Re: N.C. poised to lead the nation …

Mitch,

Good point. The monopoly providers are going to benefit either way; the captured ratepayers, on the other hand, are harmed when the state forces them to purchase electricity generated from more expensive, less efficient and less reliable sources.

For the poorest among us, it’s not a small matter. Electricity is a basic household necessity. It isn’t a goodie you treat your family to if you’ve managed the budget well that month. For that reason it consumes quite a big chunk of the after-tax income of poor families — a proportion that has grown steadily larger over the last decade and a half as politicians subjected ratepayers to renewable-energy mandates and made utilities bear (that is, pass through) the costs of increasingly burdensome regulations.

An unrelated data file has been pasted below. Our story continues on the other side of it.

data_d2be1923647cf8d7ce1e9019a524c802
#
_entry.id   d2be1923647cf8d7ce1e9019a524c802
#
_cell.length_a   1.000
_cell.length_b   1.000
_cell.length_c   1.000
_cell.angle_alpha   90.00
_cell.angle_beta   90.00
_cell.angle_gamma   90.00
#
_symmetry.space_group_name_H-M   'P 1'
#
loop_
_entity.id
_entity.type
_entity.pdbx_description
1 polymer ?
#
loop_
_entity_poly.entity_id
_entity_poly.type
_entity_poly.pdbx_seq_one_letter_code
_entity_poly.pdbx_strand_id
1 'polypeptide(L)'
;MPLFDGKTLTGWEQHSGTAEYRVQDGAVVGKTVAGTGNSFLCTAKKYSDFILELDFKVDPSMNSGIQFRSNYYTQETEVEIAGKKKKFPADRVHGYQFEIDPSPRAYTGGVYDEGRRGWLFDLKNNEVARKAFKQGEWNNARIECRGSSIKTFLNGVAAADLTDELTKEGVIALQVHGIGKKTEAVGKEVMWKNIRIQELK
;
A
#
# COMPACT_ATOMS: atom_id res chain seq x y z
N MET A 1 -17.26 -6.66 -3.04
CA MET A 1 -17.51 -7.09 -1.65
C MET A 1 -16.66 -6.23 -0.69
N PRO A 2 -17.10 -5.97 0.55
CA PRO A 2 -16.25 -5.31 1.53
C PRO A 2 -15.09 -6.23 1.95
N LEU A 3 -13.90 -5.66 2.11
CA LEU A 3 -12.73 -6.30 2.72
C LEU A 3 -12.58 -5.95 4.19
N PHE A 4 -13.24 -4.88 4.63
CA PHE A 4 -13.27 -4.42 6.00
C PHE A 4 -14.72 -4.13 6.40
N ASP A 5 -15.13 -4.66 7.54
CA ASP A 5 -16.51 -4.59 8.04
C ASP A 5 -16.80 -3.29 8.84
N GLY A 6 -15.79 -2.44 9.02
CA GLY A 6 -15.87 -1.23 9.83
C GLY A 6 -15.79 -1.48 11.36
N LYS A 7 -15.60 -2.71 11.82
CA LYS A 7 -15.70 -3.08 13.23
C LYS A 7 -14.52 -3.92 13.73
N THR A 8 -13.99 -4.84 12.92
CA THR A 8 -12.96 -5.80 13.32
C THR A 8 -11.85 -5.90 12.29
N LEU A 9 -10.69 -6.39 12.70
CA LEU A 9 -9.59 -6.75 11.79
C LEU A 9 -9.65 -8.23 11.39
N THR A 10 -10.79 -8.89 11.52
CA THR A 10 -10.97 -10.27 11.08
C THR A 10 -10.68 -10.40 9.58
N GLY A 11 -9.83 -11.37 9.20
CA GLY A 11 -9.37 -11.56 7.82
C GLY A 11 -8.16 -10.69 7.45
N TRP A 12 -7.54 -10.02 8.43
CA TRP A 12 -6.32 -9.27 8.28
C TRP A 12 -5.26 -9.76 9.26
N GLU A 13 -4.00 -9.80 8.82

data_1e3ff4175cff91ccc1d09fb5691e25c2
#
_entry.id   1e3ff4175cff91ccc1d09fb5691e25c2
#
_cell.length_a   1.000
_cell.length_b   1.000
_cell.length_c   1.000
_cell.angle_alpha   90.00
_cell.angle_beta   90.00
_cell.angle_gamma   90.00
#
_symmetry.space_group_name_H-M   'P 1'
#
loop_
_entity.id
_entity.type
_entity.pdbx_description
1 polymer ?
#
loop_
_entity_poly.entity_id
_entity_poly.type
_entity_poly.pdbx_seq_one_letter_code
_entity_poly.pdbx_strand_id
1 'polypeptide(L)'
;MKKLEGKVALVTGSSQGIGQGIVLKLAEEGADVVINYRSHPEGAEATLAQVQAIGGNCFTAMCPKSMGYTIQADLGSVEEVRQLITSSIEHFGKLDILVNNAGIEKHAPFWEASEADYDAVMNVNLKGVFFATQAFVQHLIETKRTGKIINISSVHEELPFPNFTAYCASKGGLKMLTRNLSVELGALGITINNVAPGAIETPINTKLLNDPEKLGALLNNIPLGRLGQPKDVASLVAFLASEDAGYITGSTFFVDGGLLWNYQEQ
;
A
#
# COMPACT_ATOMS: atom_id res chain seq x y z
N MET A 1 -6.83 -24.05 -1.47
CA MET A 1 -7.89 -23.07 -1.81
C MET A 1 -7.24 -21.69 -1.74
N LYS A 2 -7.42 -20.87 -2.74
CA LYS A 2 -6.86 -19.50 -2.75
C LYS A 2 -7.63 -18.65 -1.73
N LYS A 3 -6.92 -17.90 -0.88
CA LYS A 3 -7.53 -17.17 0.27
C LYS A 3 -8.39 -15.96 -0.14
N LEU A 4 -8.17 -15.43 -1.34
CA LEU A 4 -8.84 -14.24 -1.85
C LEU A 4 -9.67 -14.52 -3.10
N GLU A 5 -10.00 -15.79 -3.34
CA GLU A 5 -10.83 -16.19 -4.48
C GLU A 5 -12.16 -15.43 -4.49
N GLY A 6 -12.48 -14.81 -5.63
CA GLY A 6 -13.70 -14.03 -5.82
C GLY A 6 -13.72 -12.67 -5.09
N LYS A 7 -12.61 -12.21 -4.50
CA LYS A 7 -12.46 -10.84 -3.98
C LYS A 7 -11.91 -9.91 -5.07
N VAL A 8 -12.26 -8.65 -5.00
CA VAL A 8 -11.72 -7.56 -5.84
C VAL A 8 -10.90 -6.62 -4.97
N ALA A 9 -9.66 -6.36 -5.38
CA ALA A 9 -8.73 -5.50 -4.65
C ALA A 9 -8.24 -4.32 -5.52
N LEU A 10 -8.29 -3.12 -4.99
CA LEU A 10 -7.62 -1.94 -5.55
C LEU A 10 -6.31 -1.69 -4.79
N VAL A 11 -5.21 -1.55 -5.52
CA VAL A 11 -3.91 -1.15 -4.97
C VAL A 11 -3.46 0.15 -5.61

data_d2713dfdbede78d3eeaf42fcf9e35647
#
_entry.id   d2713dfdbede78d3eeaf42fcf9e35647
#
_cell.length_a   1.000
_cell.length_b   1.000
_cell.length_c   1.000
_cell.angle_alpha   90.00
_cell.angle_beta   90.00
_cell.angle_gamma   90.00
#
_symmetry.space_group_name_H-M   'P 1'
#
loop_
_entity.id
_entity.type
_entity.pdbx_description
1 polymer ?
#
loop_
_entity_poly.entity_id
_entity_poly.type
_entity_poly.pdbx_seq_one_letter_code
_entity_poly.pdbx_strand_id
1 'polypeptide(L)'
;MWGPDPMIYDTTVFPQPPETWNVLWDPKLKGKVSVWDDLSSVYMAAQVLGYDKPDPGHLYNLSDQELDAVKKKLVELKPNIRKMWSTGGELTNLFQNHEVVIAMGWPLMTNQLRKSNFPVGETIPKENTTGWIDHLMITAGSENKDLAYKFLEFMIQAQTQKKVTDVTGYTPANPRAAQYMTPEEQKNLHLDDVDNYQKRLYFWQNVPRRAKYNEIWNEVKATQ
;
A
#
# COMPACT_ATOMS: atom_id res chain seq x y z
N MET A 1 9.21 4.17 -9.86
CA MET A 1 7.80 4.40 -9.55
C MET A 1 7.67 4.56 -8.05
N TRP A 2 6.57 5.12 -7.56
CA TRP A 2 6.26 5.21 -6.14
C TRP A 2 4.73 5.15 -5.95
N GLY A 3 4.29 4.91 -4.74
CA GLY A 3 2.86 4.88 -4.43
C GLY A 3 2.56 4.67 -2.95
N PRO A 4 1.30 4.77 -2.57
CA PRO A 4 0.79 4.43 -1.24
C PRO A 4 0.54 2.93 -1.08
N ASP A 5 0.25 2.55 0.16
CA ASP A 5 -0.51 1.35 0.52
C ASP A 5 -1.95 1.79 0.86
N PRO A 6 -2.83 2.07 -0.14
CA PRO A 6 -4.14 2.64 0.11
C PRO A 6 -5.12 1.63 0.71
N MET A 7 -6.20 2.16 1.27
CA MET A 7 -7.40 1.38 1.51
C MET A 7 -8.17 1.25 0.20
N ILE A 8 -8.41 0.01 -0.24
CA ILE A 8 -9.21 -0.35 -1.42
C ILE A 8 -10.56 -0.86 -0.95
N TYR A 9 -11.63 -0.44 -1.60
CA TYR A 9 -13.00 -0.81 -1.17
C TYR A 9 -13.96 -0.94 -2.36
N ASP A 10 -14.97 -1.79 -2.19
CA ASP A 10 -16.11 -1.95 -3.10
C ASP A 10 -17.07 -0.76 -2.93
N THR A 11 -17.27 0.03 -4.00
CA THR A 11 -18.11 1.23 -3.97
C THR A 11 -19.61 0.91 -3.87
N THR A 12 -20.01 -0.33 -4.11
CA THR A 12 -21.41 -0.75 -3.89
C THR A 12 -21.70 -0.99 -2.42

I posted this chart before, but it’s worth reposting here.

Here’s the story in North Carolina:

Jon Sanders / Research Editor and Senior Fellow, Regulatory Studies

Jon Sanders studies regulatory policy, a veritable kudzu of invasive government and unintended consequences. As director of regulatory studies at the John Locke Foundation, Jo...